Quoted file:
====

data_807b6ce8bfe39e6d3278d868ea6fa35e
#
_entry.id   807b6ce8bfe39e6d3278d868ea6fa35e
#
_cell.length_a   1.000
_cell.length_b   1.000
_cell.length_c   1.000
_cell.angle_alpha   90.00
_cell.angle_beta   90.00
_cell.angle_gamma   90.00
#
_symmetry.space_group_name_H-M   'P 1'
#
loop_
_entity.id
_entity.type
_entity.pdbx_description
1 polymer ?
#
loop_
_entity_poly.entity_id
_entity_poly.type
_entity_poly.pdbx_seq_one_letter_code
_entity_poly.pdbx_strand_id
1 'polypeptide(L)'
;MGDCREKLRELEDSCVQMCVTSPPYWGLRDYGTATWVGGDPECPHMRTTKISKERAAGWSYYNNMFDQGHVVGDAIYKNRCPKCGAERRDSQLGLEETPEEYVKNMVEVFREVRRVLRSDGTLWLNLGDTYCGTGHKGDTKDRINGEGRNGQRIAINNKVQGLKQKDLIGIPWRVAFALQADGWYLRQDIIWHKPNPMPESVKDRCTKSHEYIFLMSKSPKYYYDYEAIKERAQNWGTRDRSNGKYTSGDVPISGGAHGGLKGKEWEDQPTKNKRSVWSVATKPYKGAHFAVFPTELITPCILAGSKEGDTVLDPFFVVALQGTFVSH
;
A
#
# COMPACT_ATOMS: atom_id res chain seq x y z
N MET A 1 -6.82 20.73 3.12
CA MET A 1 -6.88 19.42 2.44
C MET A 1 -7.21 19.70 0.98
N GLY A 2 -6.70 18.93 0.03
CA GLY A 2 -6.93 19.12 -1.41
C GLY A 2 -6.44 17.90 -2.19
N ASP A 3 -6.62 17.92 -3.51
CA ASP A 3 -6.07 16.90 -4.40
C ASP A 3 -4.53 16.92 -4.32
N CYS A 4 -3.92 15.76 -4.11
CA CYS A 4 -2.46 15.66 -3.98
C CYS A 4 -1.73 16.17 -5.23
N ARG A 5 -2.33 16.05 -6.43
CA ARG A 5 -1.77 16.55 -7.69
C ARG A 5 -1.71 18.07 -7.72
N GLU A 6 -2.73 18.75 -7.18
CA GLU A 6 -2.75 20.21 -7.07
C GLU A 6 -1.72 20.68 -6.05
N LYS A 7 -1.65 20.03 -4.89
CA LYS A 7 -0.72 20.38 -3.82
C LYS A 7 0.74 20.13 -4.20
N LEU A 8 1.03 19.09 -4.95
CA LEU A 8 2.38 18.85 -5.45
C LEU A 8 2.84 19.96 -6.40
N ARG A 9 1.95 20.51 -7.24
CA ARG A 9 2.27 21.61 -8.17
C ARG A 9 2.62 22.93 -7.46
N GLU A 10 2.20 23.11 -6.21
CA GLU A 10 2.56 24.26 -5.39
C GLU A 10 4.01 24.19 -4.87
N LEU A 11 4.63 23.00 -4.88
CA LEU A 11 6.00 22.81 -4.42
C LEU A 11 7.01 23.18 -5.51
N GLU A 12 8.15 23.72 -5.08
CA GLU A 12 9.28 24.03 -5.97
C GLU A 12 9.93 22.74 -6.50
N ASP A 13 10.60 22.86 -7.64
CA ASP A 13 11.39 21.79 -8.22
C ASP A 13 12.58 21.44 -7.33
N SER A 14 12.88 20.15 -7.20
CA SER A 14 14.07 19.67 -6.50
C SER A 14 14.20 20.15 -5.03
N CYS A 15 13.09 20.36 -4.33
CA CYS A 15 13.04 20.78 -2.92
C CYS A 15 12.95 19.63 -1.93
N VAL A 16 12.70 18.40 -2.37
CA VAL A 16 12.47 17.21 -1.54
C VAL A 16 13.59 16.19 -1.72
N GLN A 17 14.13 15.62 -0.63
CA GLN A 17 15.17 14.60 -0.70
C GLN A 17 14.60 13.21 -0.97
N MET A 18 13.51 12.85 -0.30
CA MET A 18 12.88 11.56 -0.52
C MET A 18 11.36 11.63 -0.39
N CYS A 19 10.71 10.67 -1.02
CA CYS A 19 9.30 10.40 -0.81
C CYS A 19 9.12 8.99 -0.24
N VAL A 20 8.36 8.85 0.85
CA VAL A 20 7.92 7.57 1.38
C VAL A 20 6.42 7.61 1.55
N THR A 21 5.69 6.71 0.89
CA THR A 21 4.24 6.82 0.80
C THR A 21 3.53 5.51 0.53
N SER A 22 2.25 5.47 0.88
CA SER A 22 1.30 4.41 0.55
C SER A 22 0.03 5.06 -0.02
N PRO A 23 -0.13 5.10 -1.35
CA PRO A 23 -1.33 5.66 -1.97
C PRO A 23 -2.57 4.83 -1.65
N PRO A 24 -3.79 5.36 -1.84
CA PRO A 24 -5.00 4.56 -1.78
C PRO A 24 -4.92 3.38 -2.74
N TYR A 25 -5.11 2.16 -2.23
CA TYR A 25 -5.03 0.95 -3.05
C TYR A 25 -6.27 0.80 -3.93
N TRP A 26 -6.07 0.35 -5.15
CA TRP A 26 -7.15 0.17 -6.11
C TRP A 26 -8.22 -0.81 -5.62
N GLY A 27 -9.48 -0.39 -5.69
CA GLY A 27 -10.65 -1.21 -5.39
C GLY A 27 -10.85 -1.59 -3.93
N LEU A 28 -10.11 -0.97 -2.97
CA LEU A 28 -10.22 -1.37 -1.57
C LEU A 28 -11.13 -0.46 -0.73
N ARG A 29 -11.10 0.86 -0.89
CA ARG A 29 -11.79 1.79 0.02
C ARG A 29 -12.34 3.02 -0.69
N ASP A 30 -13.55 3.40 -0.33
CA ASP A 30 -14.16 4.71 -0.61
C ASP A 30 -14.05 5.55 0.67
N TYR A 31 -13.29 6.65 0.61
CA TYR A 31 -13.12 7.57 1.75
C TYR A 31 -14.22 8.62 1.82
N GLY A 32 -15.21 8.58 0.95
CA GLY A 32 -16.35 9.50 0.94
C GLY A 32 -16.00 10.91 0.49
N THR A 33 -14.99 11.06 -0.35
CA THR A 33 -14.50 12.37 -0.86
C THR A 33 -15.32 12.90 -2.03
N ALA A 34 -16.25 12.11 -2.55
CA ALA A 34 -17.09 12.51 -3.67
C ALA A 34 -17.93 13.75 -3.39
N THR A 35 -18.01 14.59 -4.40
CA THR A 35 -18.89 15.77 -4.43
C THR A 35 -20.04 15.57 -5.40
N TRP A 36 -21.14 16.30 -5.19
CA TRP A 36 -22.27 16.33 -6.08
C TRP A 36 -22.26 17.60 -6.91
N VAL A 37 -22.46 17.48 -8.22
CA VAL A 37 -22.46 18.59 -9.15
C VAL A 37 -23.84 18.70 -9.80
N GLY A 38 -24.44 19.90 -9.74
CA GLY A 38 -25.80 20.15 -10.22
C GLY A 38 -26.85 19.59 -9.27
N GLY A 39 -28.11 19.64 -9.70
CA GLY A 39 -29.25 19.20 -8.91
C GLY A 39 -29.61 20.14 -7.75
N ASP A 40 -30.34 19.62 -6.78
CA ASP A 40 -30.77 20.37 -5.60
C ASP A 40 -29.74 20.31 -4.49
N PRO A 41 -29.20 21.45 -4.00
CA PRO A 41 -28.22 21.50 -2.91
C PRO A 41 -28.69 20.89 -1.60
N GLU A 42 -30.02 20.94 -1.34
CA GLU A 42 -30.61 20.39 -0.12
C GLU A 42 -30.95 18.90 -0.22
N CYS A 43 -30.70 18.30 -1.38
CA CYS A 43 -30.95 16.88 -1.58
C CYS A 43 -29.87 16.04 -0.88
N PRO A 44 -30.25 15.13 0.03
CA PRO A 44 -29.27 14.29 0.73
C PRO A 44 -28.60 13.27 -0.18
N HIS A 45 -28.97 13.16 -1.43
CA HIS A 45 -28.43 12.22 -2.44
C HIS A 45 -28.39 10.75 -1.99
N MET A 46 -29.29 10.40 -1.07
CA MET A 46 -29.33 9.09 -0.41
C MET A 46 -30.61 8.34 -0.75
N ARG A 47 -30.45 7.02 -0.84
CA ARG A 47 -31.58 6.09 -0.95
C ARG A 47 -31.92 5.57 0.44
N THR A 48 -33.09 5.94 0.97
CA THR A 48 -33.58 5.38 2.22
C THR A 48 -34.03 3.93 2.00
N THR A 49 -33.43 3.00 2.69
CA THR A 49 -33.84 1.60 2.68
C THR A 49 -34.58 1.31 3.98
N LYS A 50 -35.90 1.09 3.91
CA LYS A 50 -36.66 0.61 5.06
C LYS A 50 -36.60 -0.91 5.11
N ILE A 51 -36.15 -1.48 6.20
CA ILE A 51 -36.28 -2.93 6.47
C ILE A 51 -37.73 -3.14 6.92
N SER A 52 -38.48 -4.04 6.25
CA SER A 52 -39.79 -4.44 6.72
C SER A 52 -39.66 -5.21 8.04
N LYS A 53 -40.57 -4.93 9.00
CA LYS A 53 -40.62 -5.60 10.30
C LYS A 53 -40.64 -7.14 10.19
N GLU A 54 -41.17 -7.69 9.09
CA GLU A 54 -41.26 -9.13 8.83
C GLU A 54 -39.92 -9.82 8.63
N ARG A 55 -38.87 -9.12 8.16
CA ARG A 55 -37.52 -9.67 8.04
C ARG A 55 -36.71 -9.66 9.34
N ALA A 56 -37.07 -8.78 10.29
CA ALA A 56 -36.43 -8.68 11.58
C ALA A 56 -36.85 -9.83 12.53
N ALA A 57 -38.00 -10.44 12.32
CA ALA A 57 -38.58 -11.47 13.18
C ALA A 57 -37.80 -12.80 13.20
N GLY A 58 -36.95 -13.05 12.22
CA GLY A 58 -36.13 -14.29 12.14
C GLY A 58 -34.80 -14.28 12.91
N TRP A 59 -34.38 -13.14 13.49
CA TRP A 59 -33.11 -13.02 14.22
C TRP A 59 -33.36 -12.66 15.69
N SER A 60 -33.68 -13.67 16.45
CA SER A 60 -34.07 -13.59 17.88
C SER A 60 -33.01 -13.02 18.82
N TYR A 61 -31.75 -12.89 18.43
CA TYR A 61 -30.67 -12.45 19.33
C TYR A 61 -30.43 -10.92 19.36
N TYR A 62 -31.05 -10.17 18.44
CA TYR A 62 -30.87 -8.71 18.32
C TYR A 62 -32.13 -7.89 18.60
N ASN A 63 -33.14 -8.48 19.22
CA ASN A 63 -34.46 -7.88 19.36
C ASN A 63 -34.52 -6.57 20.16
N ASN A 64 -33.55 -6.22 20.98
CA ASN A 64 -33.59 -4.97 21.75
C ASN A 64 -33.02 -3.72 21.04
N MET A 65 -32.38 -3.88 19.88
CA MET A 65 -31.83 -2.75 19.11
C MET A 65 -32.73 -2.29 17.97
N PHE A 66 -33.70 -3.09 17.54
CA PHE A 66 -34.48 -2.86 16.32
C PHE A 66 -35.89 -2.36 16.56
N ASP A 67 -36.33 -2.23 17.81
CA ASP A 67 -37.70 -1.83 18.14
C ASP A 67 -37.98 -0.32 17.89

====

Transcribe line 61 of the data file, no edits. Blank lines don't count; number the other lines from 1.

N LEU A 11 4.63 23.00 -4.88